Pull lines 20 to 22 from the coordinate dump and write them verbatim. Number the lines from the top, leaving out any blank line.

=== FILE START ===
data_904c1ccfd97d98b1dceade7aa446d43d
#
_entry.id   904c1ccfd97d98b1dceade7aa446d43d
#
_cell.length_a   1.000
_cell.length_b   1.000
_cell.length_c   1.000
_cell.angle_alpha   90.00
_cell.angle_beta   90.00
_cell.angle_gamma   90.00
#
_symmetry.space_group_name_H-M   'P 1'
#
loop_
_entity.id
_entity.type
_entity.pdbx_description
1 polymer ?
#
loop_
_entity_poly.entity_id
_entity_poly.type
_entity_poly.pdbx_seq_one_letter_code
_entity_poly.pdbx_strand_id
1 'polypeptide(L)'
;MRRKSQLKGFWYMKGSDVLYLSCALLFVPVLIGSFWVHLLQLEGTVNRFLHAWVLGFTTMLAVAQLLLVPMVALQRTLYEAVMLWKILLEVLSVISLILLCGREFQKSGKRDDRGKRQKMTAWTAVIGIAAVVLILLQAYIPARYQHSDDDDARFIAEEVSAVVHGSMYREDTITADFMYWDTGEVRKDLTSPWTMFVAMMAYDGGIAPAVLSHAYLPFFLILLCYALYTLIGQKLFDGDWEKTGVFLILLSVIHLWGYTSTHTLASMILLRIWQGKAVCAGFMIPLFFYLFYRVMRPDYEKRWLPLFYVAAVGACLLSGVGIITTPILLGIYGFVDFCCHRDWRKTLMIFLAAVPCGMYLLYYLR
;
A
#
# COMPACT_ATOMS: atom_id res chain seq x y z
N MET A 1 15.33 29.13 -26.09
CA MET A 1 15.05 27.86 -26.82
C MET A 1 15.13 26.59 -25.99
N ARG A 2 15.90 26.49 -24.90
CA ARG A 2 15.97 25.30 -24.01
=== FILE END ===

loop_
_entity_poly.entity_id
_entity_poly.type